Regardless of what’s in the lease agreement, a landlord is responsible for the following:
• A landlord must comply with city or county ordinances requiring them to repair or close buildings unfit for human habitation. O.C.G.A. § 36-61-11.
• A landlord must keep the premises in a reasonable state of repair, and they can be required to reimburse renters for necessary repairs. However, renters take note that these repairs must be necessary, not just desired. And the renter cannot cut down or destroy trees, remove permanent fixtures, or otherwise alter the property unless doing so is absolutely necessary for the safe inhabitance of the dwelling. Also, the landlord is not expected to fix things they do not know about. Notice to the landlord is required. Certain repairs may be the tenant’s responsibility depending on what is in the lease.
• A landlord may be liable when someone is injured because of defective construction or dangerous condition on the property. A landlord can even be liable for criminal violence that happens on the property so long as they knew an attack was likely and they failed to take appropriate measures for security.
• A landlord should not suspend the furnishing of heat, light, or water service to lawful renters. However, they may evict a renter for nonpayment of these utilities where payment is the renter’s responsibility.
A landlord is permitted to take a security deposit. However, the landlord must keep the security deposit in a special escrow account for the term of the lease. They must return the security deposit to the renter within one month after the lease ends or after the property is surrendered by the tenant, or whichever occurs last.
A security deposit cannot be withheld for repairs amounting to ordinary “wear and tear.” However, a landlord can keep the deposit if there was some accident, negligence, carelessness, or abuse of the premises by the tenant or his guests. In the event there is cause for retaining the security deposit, the landlord must provide the tenant with a written statement listing the exact reasons for not returning the deposit. If the reason for not returning the security deposit is damage to the property, the exact damages to the property should be listed, and the difference between the cost of repairs and the deposit should be returned to the renter. A landlord can also retain a security deposit for nonpayment of rent or late fees, abandonment of the premises, nonpayment of utility fees, cleaning, or other reason listed in the lease.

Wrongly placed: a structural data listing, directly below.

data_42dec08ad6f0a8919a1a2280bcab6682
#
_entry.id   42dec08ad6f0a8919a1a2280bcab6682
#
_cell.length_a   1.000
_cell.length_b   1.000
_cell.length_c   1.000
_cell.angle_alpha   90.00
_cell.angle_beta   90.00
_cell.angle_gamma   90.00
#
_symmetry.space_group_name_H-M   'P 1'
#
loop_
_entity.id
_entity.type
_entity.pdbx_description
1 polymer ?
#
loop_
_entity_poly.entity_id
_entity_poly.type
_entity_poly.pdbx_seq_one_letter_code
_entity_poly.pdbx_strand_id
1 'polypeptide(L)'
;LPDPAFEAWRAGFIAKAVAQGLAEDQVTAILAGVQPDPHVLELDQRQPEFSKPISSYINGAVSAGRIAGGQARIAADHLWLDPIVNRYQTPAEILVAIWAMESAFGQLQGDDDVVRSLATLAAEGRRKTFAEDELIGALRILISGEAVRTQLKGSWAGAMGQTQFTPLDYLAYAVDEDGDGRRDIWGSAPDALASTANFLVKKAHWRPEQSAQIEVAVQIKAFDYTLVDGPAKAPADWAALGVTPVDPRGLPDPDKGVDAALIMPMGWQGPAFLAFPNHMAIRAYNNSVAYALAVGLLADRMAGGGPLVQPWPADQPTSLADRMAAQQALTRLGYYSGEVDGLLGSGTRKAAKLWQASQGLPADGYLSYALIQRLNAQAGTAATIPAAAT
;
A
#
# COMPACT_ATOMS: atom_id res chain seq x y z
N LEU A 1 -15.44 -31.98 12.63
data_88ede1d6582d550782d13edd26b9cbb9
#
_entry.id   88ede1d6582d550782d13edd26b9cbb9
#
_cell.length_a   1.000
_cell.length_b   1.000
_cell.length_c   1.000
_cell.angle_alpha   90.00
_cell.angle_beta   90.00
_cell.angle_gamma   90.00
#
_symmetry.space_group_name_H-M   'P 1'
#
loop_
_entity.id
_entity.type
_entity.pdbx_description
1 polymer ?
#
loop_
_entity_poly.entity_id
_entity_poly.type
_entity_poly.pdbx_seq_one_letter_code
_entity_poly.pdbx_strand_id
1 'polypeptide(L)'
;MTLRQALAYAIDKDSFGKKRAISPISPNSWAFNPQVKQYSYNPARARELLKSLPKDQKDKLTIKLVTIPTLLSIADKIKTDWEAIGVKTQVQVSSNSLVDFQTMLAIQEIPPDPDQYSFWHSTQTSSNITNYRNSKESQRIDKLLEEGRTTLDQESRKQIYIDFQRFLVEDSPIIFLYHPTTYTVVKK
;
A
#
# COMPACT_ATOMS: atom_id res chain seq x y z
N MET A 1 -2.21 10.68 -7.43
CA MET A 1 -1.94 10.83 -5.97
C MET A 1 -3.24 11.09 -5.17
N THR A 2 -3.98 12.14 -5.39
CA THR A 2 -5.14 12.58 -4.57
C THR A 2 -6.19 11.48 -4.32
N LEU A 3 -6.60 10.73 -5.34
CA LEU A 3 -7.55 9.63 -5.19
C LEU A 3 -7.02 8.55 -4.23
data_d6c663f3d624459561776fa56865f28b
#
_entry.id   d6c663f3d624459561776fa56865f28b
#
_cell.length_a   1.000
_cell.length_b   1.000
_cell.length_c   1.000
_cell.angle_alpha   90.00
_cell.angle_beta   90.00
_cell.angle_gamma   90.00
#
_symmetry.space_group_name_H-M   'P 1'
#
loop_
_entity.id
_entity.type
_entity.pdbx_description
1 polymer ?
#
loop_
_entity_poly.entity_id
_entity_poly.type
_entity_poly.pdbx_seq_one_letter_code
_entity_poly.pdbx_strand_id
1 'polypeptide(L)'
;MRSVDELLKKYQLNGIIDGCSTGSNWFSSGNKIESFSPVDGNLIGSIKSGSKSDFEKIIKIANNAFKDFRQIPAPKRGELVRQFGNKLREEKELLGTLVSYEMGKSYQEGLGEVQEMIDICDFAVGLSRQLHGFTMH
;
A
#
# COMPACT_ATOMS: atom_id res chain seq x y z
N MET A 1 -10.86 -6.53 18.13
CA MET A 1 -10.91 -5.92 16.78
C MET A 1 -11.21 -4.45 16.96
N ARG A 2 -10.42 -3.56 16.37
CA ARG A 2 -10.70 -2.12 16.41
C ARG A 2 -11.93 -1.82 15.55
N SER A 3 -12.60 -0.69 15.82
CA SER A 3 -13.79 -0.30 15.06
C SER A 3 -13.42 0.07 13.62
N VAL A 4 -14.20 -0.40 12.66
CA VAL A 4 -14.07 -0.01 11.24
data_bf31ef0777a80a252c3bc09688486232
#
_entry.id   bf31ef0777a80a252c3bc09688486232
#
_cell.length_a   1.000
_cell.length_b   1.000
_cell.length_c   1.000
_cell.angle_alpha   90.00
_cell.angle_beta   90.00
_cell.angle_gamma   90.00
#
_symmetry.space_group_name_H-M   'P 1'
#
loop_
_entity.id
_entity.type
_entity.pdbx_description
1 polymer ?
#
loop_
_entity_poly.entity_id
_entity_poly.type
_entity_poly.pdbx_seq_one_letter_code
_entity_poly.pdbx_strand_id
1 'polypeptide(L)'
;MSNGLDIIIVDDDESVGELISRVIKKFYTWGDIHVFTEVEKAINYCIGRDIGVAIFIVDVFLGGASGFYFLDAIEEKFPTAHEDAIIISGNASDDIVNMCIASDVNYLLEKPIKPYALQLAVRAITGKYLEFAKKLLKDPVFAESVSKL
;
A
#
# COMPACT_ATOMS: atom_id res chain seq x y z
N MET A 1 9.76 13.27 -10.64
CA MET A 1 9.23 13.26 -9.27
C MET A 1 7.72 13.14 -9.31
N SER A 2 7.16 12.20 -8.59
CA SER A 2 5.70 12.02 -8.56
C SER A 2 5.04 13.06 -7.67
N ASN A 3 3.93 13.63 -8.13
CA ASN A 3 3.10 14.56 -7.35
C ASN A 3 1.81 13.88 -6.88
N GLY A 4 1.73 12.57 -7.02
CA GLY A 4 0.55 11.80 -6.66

Disputes often arise about what constitutes ordinary wear and tear. This must be assessed on a case-by-case basis. For example, a giant bleach stain on the carpet probably is not ordinary wear and tear, though small scratches in the floor from daily walking probably are. If you think your landlord is taking advantage of this provision, you have the right to dispute the charges in court.
The Georgia Fair Housing Act and the Federal Fair Housing Act prevent a landlord from discriminating against renters on the basis of race, color, religion, sex (or pregnancy), family status, national origin, age, disability, or handicap. This restriction on discrimination applies not only to current renters, but also prospective renters. For example, it is illegal for a landlord to tell a potential renter that there are no vacancies when the landlord does not want to rent to a person in a protected class. Similarly, a landlord cannot discriminate against a class by having differing standards for security deposits, policies for acceptance of late rent, or other polices. A landlord also cannot refuse to rent to someone because they have children. Families are protected too.
There are a few exceptions to these discrimination rules. However, if you believe you’ve been discriminated against, you should discuss your situation with an attorney immediately. The Georgia Fair Housing Act and the Federal Fair Housing Act have strict deadlines for filing complaints.
For more information, check out the Georgia Landlord Tenant Handbook provided by the Georgia Department of Community Affairs. A copy of the handbook is provided for free online at www.dca.ga.gov
Califf Law Firm LLC is an Augusta, Georgia law firm that handles cases in personal injury, premises liability, and landlord tenant disputes. If you have a question related to landlord and tenant law in Georgia, contact us today for a free consultation.